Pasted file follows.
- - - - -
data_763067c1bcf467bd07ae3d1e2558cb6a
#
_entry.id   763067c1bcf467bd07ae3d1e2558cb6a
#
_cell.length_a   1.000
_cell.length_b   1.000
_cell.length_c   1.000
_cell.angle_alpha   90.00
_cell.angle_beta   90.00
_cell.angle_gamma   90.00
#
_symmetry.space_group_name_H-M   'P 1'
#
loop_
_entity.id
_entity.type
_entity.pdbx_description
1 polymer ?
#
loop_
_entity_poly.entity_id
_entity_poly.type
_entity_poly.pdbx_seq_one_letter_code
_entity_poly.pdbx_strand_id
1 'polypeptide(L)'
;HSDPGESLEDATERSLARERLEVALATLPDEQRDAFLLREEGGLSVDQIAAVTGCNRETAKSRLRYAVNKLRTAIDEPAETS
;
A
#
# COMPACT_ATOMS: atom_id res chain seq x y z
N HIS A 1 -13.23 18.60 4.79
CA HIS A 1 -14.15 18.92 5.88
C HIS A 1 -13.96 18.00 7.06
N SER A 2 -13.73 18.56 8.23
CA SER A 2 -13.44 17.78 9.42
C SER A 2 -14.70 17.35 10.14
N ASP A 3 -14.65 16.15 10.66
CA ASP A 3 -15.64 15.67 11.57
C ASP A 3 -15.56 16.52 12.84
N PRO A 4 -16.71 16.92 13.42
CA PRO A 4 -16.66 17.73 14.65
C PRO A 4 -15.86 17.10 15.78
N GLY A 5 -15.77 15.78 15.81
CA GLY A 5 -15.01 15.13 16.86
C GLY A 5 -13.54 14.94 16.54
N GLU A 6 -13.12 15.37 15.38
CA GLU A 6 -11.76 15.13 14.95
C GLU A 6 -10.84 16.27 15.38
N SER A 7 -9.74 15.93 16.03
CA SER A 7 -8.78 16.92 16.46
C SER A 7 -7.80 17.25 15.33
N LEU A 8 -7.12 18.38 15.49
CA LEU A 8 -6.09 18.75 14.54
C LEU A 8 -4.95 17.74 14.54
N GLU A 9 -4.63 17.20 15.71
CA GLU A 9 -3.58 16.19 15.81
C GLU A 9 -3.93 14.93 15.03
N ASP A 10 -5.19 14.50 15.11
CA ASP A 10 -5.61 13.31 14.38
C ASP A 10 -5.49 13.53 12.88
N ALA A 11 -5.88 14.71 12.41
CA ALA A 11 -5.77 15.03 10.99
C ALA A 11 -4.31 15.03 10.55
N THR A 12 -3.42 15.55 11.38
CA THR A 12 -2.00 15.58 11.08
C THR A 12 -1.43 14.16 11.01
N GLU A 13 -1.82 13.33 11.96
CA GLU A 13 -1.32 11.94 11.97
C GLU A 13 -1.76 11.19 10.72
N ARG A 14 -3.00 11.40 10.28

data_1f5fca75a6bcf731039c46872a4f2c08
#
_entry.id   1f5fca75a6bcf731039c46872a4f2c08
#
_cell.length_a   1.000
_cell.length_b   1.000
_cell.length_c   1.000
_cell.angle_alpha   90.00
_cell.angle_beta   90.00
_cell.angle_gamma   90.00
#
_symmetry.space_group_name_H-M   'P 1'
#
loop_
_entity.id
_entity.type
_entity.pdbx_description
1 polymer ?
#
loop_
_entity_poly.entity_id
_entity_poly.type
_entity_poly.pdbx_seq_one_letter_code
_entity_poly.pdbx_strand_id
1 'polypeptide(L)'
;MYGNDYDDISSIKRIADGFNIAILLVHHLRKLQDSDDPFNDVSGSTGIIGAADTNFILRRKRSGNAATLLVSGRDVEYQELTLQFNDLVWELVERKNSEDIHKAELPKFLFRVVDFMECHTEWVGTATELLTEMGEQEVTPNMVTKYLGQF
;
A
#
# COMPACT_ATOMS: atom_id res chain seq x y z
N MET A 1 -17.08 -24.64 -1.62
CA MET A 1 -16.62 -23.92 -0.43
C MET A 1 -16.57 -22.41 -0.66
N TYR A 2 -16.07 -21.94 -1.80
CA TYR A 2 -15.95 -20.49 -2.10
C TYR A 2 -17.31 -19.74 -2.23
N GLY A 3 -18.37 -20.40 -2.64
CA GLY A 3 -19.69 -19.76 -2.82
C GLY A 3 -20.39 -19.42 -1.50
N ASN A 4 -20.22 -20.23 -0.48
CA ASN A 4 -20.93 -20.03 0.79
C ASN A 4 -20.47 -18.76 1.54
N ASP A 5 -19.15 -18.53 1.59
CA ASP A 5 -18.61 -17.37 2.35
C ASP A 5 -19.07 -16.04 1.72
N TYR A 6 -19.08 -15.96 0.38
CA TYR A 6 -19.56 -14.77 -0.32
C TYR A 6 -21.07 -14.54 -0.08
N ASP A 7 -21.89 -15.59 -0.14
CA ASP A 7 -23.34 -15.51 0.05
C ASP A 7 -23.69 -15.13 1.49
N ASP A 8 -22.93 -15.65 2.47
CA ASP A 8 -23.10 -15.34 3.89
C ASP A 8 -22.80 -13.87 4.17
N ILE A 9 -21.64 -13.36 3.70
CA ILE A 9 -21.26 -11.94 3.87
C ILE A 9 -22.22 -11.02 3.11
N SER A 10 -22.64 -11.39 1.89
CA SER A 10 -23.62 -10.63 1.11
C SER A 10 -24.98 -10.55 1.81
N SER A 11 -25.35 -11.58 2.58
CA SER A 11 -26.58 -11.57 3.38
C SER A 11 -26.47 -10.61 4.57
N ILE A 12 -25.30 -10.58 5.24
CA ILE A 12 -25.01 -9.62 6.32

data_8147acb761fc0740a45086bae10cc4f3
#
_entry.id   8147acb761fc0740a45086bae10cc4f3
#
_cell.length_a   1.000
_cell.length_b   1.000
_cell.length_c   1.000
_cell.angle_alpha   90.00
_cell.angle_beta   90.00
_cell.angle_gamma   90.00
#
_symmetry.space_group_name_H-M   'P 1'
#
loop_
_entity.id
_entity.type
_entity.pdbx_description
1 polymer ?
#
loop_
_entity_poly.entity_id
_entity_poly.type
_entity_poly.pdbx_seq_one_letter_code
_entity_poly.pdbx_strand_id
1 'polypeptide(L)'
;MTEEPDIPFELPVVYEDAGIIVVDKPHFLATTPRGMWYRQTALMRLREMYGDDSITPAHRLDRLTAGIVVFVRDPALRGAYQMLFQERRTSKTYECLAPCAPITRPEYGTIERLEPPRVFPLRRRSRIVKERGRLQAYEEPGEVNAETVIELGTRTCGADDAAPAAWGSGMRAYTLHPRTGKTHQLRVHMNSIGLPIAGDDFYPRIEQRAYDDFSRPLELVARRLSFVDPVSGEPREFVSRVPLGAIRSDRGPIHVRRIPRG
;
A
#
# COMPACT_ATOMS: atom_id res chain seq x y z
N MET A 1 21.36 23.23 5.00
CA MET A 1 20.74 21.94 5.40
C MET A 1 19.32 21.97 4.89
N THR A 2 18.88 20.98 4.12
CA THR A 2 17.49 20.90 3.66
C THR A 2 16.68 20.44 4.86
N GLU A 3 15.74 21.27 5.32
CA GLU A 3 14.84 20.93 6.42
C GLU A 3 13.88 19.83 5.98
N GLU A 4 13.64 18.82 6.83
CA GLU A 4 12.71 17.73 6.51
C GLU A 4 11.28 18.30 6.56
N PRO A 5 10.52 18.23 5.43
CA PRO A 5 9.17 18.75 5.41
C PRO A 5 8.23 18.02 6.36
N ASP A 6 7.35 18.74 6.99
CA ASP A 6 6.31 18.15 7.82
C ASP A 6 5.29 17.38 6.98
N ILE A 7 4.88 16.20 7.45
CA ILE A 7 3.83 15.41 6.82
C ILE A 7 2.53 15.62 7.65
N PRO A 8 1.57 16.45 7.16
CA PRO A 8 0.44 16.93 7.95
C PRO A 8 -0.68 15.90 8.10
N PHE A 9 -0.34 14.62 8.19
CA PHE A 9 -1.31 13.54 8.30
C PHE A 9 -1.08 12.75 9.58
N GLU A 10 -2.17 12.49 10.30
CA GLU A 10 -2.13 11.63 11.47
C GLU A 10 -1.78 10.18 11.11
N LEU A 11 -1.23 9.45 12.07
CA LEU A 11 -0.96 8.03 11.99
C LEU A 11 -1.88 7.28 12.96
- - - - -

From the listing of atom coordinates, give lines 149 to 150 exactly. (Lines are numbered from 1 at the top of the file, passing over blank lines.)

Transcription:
loop_
_entity.id